Browning was distressed about this social faux pas and went to his publisher where he requested that two volumes of his Selections be specially bound and stamped with the Sutherland crest. Browning sent the volumes to the Duke as an apology. In 1927 the volumes were presented to Dr. Armstrong by the Duchess of Sutherland.
Middle Eastern influences can also be seen in Browning's furniture selections. An example is the Persian table in the Hankamer Treasure Room.
KING JAMES BIBLE EXHIBITION
In April of 2011 over 100 rare and ancient Bibles from one of the world's largest collections of Bibles and related documents of the Judeo-Christian tradition were on display to enhance the international conference, The King James Bible and the World It Made, 1611-2011.
Sponsored by The Green Collection.
ELIZABETH BARRETT BROWNING Her Diminutive Presence
George Stillman Hillard, a Boston travel author visiting in Florence, made these comments after meeting Robert and Elizabeth Barrett Browning in 1847:
Mrs. Browning is in many respects the correlative of her husband. As he is full of manly power, so she is a type of the most sensitive and delicate womanhood. She has been a great sufferer from ill health, and the marks of pain are stamped upon her person and manner. Her figure is slight, her countenance expressive of genius and sensibility, shaded by a veil of long brown locks, and her tremulous voice often flutters over her words, like the flame of a dying candle over the wick. I have never seen a human frame which seemed so nearly a transparent veil for a celestial and immortal spirit. . . . A union so complete as theirs--in which the mind has nothing to crave nor the heart to sign for--is cordial to behold and soothing to remember.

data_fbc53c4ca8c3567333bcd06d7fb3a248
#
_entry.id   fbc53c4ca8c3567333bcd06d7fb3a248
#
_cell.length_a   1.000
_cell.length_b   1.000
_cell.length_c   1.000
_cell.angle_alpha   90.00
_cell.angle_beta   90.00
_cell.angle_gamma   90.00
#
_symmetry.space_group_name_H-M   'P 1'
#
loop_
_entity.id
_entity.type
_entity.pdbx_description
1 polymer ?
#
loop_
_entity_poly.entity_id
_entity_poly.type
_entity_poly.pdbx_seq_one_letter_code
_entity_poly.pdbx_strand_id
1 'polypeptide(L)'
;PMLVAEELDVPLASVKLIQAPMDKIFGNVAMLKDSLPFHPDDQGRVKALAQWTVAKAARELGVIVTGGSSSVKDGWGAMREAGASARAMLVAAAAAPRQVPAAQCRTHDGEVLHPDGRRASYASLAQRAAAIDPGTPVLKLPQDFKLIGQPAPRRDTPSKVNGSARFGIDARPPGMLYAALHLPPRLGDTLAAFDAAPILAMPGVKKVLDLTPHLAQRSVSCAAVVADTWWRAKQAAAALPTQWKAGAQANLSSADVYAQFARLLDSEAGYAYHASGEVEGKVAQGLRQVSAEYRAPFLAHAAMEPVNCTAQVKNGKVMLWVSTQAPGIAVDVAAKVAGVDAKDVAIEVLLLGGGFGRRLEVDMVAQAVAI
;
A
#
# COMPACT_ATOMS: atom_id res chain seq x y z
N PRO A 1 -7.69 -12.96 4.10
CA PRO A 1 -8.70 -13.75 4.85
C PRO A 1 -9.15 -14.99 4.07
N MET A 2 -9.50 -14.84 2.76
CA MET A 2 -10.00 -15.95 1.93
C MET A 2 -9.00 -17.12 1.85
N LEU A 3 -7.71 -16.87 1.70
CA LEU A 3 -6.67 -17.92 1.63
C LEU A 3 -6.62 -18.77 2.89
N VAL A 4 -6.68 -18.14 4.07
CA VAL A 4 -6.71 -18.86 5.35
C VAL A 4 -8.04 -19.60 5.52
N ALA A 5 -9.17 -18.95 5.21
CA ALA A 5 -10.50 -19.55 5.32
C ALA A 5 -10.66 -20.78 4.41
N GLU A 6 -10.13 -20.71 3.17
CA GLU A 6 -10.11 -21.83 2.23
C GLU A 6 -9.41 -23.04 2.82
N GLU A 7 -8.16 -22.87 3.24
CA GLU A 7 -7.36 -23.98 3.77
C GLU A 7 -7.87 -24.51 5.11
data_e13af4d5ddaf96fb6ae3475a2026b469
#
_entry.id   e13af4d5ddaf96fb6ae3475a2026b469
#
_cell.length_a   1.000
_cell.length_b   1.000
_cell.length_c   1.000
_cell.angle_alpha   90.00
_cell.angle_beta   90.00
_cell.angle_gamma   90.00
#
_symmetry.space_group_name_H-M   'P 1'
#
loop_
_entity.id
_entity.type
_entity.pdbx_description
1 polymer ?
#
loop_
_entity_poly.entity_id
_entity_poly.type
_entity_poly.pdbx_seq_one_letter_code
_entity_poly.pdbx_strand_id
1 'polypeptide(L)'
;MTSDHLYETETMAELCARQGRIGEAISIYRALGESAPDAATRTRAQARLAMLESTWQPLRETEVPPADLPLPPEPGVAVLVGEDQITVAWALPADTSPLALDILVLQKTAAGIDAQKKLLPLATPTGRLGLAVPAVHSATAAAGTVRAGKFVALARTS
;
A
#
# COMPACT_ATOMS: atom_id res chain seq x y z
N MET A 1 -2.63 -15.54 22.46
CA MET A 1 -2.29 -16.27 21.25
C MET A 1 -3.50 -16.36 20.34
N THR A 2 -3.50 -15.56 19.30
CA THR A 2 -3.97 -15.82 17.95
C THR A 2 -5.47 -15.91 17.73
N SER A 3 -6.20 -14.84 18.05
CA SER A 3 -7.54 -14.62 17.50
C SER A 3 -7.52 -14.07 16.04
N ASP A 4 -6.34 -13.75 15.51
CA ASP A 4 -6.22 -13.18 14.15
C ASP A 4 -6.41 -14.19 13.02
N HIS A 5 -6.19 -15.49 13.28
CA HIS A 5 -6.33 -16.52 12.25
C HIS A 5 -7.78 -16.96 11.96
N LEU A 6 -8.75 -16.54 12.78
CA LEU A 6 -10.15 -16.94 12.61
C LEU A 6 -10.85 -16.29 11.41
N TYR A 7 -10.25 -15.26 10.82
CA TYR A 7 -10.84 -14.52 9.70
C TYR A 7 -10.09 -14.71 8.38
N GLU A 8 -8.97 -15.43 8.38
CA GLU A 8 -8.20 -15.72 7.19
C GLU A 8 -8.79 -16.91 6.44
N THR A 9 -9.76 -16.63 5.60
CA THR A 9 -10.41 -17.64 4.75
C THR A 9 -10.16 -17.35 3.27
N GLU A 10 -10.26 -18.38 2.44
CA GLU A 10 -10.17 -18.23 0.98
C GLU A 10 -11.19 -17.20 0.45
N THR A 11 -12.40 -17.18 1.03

The items in this exhibit emphasized the petite and diminutive presence of Elizabeth Barrett Browning--the bronze sculpture of her frail hand clasped in the palm of her husband's, the tiny mitts she wore, her personal teapot, the miniature books she cherished, her fragile handwriting illustrated by the famous "How Do I Love Thee?" (Sonnet 43, Sonnets from the Portuguese)--along with the pencil and ink well she used to produce her poetry. All of these relics are available for the public to view.
A sampling of memorabilia concerning the Brownings, their families, and closest friends is exhibited in the John Leddy-Jones Research Hall and the Hankamer Treasure Room. The display of these personal items adds a third dimension to the study of the Brownings' lives and works.
THE UNFORGETTABLE PROFESSOR ARMSTRONG
Memorable events in the life of the great founder of the Armstong Browning Library, A. J. Armstrong, are featured in this exhibit of photographs and memorabilia.
ROBERT BROWNING PORTRAIT GALLERY
The third-floor hallway is lined with 31 reproductions of paintings and photographs of Robert Browning from his early manhood through later likenesses of 1889.
RECENT ACQUISITIONS IN THE ABL GENERAL COLLECTION
A selection of current, non-rare books recently added to the collection indicates the depth of research materials available in the Armstrong Browning Library.